The effects of North Dakota’s extreme drought conditions remained visible as the Hard Spring Wheat and Durum Tour ventured through central, north-central and northwest regions of the state Wednesday.
Crop scouts visited 225 fields and calculated an average overall yield of 35.7 bushels per acre (bpa), compared to 197 fields and 46.5 bpa last year. That brings the two-day total average yield to 37.2 bpa, down from 44.8 bpa last year.
Of the 225 fields sampled Wednesday, 188 were hard red spring, 34 were durum, and three were winter wheat. Hard red spring wheat fields alone averaged 35.8 bpa, down from 46.9 bpa last year.
This year’s dry conditions have forced the wheat tour leaders to take special measures to account for the high number of abandoned fields, as well as properly calculate the yield of drought-damaged wheat fields, scouts and tour leaders told DTN.
DROUGHT DRAGS DOWN YIELD
Months of little to no rain have left many wheat fields stunted and low-yielding, wheat tour scouts said.
Chiodo Commodities broker Kevin Ernst’s route zig-zagged through the central counties of North Dakota, where yields averaged 29.8 bpa, with fields about two weeks from harvest. Last year, that same route averaged 42.2 bpa.
“As we moved deeper into Sheridan [County], we definitely saw more drought conditions as plant height is below the knee and spikelet numbers decline,” Ernst said.
On Twitter, some scouts’ photos showed fields with calculated yields as low as 5 and 8 bpa.
The wheat tour organizers took care to show scouts how to accurately measure drought-stricken wheat plants, said Wheat Quality Council executive vice president Dave Green. That means splitting open heads and checking to see if there is actually a kernel inside, in addition to counting stems, rows and spikelets, he said.
“The wheat plant does not want shriveled-up children,” he explained. “It wants healthy, plump children. So if it only has so much water and it has to sacrifice some kernels for the others, that’s what it does.”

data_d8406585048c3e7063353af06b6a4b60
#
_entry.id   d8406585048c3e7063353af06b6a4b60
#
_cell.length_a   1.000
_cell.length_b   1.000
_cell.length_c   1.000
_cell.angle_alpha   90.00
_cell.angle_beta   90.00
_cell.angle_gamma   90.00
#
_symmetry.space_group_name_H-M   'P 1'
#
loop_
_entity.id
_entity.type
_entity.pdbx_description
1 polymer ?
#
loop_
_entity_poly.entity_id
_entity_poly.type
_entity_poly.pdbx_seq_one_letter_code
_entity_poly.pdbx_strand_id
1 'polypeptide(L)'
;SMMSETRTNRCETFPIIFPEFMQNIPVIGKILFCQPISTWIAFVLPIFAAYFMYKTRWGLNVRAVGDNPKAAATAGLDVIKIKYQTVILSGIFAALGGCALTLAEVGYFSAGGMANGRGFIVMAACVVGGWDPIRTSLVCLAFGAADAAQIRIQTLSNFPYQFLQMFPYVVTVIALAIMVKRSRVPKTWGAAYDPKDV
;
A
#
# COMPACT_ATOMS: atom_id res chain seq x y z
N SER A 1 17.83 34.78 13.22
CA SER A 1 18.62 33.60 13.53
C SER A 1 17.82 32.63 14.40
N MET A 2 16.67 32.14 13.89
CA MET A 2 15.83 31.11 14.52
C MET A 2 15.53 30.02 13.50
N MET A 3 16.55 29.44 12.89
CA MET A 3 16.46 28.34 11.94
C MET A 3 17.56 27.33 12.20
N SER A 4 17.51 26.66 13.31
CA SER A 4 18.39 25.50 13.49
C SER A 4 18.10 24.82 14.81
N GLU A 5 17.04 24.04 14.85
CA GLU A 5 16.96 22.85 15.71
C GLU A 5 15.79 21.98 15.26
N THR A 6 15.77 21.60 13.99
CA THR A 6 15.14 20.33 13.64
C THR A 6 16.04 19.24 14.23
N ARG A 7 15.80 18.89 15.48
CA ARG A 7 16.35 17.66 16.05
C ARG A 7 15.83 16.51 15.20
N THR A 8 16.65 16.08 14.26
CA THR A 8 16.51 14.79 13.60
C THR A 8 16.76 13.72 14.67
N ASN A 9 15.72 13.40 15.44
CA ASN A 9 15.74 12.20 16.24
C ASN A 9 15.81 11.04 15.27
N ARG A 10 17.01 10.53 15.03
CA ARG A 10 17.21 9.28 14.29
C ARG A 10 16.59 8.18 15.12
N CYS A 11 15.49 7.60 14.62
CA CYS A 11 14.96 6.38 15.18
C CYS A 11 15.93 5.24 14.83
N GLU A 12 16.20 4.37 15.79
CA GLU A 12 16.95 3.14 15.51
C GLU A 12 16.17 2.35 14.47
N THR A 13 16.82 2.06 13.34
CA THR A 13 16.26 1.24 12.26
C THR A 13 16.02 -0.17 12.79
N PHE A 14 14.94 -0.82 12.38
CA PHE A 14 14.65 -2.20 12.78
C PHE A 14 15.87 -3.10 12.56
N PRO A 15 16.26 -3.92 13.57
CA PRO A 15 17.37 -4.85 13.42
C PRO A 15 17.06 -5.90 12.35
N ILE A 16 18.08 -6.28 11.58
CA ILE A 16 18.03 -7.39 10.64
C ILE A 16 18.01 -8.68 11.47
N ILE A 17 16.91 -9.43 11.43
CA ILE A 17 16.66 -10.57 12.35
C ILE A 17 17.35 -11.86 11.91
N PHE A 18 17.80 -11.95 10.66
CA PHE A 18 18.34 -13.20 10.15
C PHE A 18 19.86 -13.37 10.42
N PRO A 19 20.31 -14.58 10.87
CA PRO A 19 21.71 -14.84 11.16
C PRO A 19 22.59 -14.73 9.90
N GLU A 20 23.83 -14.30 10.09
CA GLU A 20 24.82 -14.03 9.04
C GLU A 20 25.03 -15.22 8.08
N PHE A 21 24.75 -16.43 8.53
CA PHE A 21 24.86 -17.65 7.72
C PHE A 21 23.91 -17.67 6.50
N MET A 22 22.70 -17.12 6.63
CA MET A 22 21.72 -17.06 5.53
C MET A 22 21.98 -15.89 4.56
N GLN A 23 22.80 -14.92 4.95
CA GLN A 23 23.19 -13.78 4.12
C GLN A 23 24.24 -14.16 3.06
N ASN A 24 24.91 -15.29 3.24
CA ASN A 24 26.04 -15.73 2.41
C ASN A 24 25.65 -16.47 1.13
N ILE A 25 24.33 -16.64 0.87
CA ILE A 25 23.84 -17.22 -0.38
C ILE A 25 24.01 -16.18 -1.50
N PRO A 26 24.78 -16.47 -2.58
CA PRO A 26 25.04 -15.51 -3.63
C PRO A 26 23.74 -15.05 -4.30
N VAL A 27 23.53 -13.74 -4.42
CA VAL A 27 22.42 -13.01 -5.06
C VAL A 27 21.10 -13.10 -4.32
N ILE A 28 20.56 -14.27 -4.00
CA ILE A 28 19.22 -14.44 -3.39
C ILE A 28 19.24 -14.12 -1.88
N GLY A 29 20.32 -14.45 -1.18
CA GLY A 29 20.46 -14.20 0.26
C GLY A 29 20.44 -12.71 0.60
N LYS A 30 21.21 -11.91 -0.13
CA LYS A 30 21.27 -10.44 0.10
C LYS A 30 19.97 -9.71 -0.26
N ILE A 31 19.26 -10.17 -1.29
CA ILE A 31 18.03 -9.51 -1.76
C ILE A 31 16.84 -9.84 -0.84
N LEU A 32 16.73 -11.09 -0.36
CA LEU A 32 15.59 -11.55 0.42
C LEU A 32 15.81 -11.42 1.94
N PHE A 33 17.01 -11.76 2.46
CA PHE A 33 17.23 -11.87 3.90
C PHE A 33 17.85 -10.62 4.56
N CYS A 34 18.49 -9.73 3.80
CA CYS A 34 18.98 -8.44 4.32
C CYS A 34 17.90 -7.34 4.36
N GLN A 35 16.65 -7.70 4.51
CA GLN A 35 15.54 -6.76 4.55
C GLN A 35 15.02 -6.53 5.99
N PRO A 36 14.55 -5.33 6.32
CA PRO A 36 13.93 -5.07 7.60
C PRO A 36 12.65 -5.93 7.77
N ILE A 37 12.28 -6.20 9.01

Philip Volk, a farmer and board member of the North Dakota Wheat Commission, said scouts on his route in central North Dakota were careful to count out worthless kernels.
“We were told that the ones that are just a sliver, we can’t count them as a kernel, because they’re going to be dockage or blown out the back of the combine in the harvesting process,” he said.
BETTER WHEAT NORTH AND EAST
Yields improved a bit as scouts moved eastward, toward their destination of Devils Lake, North Dakota, Green said. His car headed due north from Bismarck to Minot, before turning east.
“We saw some bad wheat here today,” he said. “But it’s perking up as we move east.” By mid-afternoon, however, his route was still averaging 22 bpa, compared to 61.8 bpa last year.
Routes that ventured farther north and neared the Canadian border tended to find slightly better conditions and higher yields, as well — but more disease.
“There is definitely more moisture in the north compared to the south,” said Ed Kessel, a farmer and second vice president of the North Dakota Grain Growers Association. Kessel’s car of scouts found four durum fields ranging from 30 bpa to 60 bpa in north-central counties.
“I am surprised by the disease pressure — tan spot, rust — and also the insect pressure,” Kessel added.
GRAPPLING WITH ABANDONMENT AND HISTORY
Because they will not be taken to harvest, abandoned and baled wheat fields generally aren’t incorporated into yield estimates for either the wheat tour or USDA.
USDA will account for those fields eventually, said Dean Groskurth, regional director of USDA’s National Ag Statistics Service (NASS) Northern Plains field office. “In December, we will collect the baled wheat acres,” he told DTN.
The tour didn’t want to completely discount zeroed out fields, either, Green said.
“Normally all we do is publish the yield,” he explained. “But this year we have all the routes make an estimate on the percentage abandonment they saw on the route they took. At the end, we’re going to present that to everyone, and they can make their own decision on how it pencils in for the whole state.”
So far, abandonment estimates have ranged widely, Volk said. “Some think abandonment could be as high as 30% to 40%, others say just 10%,” he said.
This year has also spurred comparisons to the historic 1988 drought among participants and the state’s farmers, Volk added.
Although the ’88 drought was far more widespread and damaging, North Dakota’s spring wheat crop experienced similar stress. In 1988, North Dakota farmers harvested nearly 2 million fewer acres and produced 60% less spring wheat and durum than the year before, according to USDA’s 1988 Crop Production reports.
Thursday is the third and final day of the spring wheat tour, and scouts will sample fields in northeastern North Dakota and northwestern Minnesota before ending the day in Fargo. There, they will release final calculated yield averages for the three-day tour.
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